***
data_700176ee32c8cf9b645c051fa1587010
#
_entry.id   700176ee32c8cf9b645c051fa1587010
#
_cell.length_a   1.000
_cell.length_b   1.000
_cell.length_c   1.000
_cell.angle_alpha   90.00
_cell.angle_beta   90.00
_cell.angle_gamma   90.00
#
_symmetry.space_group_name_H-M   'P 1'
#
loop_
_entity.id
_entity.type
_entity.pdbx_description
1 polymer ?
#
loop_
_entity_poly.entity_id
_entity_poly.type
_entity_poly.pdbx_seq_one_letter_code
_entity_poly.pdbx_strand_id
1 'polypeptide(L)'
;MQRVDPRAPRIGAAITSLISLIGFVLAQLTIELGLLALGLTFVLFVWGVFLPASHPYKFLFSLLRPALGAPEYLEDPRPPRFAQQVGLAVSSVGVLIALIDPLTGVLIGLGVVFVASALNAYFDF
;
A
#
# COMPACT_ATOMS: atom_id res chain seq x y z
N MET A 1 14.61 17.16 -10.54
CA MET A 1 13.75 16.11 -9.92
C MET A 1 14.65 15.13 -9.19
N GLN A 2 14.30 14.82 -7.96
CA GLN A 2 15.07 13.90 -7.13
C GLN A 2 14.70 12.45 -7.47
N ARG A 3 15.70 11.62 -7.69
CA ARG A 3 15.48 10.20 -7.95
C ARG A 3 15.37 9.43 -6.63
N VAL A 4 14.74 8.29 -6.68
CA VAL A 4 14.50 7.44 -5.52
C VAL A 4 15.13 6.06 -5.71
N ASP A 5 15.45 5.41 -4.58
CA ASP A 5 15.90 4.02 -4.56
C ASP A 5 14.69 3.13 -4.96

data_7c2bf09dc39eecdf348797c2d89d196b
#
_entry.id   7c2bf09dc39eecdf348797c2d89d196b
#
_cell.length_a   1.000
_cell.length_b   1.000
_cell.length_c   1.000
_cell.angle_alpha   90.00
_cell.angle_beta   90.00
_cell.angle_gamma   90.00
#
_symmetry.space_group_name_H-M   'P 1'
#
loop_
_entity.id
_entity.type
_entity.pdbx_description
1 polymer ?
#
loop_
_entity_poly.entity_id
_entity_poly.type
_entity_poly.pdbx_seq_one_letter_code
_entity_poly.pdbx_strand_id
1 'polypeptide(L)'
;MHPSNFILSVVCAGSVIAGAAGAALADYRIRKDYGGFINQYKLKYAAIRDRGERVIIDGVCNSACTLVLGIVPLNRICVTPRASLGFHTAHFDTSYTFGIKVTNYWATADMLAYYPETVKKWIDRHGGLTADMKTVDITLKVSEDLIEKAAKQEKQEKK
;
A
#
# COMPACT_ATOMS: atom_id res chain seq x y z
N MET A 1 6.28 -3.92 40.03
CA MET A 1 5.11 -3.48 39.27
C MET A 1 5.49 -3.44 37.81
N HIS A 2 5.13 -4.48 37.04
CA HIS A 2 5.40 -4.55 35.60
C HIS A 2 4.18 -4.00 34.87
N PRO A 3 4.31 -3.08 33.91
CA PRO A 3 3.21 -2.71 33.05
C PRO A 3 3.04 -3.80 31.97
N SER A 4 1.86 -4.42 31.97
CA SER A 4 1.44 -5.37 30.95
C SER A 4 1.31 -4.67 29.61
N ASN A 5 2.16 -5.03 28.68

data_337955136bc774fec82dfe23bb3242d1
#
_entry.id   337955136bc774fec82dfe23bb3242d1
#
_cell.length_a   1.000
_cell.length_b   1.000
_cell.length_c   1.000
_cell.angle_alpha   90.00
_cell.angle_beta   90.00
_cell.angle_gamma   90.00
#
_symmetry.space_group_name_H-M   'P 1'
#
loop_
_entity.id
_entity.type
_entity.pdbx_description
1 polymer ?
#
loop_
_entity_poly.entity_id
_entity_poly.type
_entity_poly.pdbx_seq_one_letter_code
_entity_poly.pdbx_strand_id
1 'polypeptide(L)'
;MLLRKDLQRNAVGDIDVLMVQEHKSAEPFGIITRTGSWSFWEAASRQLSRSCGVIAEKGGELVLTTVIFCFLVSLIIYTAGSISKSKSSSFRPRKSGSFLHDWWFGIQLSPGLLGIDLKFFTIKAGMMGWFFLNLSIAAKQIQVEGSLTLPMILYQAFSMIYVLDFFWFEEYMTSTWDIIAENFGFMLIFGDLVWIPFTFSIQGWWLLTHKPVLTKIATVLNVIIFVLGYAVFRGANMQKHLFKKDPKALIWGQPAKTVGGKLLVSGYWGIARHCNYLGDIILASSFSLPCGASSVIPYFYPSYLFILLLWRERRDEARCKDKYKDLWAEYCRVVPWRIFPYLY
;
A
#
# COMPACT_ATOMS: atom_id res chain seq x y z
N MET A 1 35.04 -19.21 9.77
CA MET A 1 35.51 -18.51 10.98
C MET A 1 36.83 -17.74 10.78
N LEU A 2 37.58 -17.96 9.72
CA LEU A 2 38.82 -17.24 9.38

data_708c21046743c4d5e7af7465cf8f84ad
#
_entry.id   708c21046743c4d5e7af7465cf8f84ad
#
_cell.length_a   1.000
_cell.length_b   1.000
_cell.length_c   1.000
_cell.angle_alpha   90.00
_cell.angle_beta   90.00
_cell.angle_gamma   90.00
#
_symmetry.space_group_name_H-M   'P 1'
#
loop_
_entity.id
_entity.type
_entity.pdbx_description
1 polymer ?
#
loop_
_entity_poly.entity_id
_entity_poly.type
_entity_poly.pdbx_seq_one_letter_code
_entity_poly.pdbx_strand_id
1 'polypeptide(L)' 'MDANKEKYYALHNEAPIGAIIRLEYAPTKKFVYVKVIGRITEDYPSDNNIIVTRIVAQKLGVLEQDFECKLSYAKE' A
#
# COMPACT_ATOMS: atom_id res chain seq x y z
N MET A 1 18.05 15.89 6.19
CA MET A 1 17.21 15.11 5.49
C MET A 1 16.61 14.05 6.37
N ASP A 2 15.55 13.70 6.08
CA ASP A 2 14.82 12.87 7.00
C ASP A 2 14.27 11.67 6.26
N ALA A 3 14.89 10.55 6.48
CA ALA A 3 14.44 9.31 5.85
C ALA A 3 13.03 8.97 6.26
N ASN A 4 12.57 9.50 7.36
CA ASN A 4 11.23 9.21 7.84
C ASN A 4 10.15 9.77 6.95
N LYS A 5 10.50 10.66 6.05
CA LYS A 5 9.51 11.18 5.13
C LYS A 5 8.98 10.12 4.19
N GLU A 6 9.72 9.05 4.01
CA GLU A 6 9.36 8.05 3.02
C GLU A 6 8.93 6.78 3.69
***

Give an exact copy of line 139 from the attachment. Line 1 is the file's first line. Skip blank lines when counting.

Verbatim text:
_entity.type